Vintage New YorkE. B. White, Truman Capote, Andy Warhol, and Bob Rosenthal
This collection of four books includes:
Here is New York
by E. B. White; introduction by Roger Angell
“Just to dip into this miraculous essay—to experience the wonderful lightness and momentum of its prose, its supremely casual air and surprisingly tight knit—is to find oneself going ahead and rereading it all. White’s homage feels as fresh as fifty years ago.“ —John Updike
In the summer of 1948, E. B. White sat in a New York City hotel room and, sweltering in the heat, wrote a remarkable pristine essay, Here is New York. Perceptive, funny, and nostalgic, the author’s stroll around Manhattan—with the reader arm-in-arm—remains the quintessential love letter to the city, written by one of America’s foremost literary figures. Here is New York has been chosen by The New York Times as one of the ten best books ever written about the city. The New Yorker calls it “the wittiest essay, and one of the most perceptive, ever done on the city.” Hardcover.
“New York was the most exciting, most civilized, most congenial city in the world when this book was written. It’s the finest portrait ever painted of the city at the height of its glory.“ —Russell Baker
Brooklyn: A Personal Memoir
With the Lost Photographs of David Attie
by Truman Capote; introduction by George Plimpton; afterword by Eli Attie
In 2001, Truman Capote’s stylish essay in praise of Brooklyn was brought back into print, but not until 2014—more than 50 years after they were taken—were the original photographs commissioned to illustrate the piece discovered by the late photographer’s son. Also found among the negatives were previously unknown portraits of Capote; none of the photos have ever been published. In a new edition with a new title, Brooklyn: A Personal Memoir, the words and images are united for the first time.
Beloved by literary figures from Walt Whitman to Thomas Wolfe, Brooklyn cast its spell over Truman Capote, too. For a few tranquil years in the Fifties and Sixties, he happily made his home on Willow Street, where he wrote the legendary essay about Brooklyn Heights, in which he vividly evokes the neighborhood he came to know well, bringing to life the landscape that was for him a world of grand homes and dimly recalled gentility, a garden overhung with wisteria, the famous Promenade, the sometimes menacing waterfront. This is his satisfying meander through a unique time and place.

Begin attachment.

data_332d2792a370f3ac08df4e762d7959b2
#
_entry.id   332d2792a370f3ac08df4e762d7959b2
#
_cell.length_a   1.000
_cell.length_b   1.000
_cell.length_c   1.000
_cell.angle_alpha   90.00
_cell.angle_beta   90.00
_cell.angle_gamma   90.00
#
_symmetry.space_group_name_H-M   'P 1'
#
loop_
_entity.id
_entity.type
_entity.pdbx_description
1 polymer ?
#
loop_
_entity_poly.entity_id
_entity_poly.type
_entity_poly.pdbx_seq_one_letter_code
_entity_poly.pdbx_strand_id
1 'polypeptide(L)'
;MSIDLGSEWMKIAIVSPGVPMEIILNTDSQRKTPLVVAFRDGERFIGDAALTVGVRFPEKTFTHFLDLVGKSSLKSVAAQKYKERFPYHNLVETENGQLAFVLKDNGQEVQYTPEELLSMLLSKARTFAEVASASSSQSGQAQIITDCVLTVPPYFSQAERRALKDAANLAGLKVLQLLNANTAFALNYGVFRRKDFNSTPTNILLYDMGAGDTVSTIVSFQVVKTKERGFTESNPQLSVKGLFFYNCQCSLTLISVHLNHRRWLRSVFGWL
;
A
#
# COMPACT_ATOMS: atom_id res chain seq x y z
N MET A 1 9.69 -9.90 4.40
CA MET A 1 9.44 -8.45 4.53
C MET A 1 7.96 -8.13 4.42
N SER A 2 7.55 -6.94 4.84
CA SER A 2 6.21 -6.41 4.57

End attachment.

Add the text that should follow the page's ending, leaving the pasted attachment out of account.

David Attie’s images provide a stunning and atmospheric parallel portrait of Brooklyn in 1959—its buildings, shops, lost moments—a city at once strangely familiar yet largely vanished. Horse-drawn wagons deliver produce to housewives, kids swim unsupervised in the East River and get into mischief on the docks, and life plays out on stoops and streets against a backdrop of period architecture, the spectacular bridge, and the skyline of Manhattan. Hardcover.
“The long-lost photos . . . bring even more life to Capote’s sparkling description of the history and spirit of the neighborhood, with its eccentric characters, back alleys and fine houses (‘as elegant and other-era as formal calling cards’).” —The New York Times
Andy Warhol's New York City
Four Walks, Uptown to Downtown
by Thomas Kiedrowski; original illustrations by Vito Giallo
Few figures have influenced New York City—its art, its commerce, its style, its nightlife, its legends—like Andy Warhol. The 80 sites in Andy Warhol’s New York City bring to life the electrifying world he created and include his Factories and residences, as well as clubs, museums, boutiques, restaurants, and dozens of glamorous and gritty places in between.
New Yorkers will savor glimpses of the city’s icons—vanished (Schrafft’s), current (Serendipity 3), and never realized (the Andy-Mat); art lovers will appreciate the listing of Warhol’s many gallery shows; anyone interested in fashion and celebrity will be intrigued by the details of his stylish world. Brief biographies of personalities in the book describe the cast of glittering characters that enter and leave the stage as Warhol’s mesmerizing story unfolds.
Nine original drawings in the book were made specially for Andy Warhol’s New York City by the artist Vito Giallo, a former studio assistant of Warhol’s who assisted in the making of hundreds of Warhol’s ink blot drawings, and who later owned the antique store where Warhol bought thousands of items that were posthumously auctioned at Sotheby’s.
The sites are divided into four walks. Paperback.
Cleaning Up New York
The ’70s Cult Classic
by Bob Rosenthal
“Bob Rosenthal’s Cleaning Up New York is a perfect little gem of a book. There is not one wasted or misplaced word in this chronicle, which manages to contain an awful lot of the world in its few pages. It’s not only about the city and its range of denizens, but also about the art of living, the satisfaction of humble work, the way poetry arises from daily experience. and if that weren’t enough, it also includes really useful advice about cleaning!"—Lucy Sante
The East Village, NYC, 1976. A 26-year-old starving poet needs $60. What else to do but register with a temp agency as a house cleaner? The excitement never wanes as he is catapulted into the everyday yet unimaginable worlds behind closed (apartment) doors.
Bob knows one thing: the dirt will always win. Clients are a bit more unpredictable, he discovers, as he comes to terms with eccentric domestic habits and strange discoveries. When Bob becomes a weekly fixture in his clients’ lives, anything can happen, and does. Cleaning Up New York has been a cult classic since it was first published in 1976 in an edition of 750. Paperback.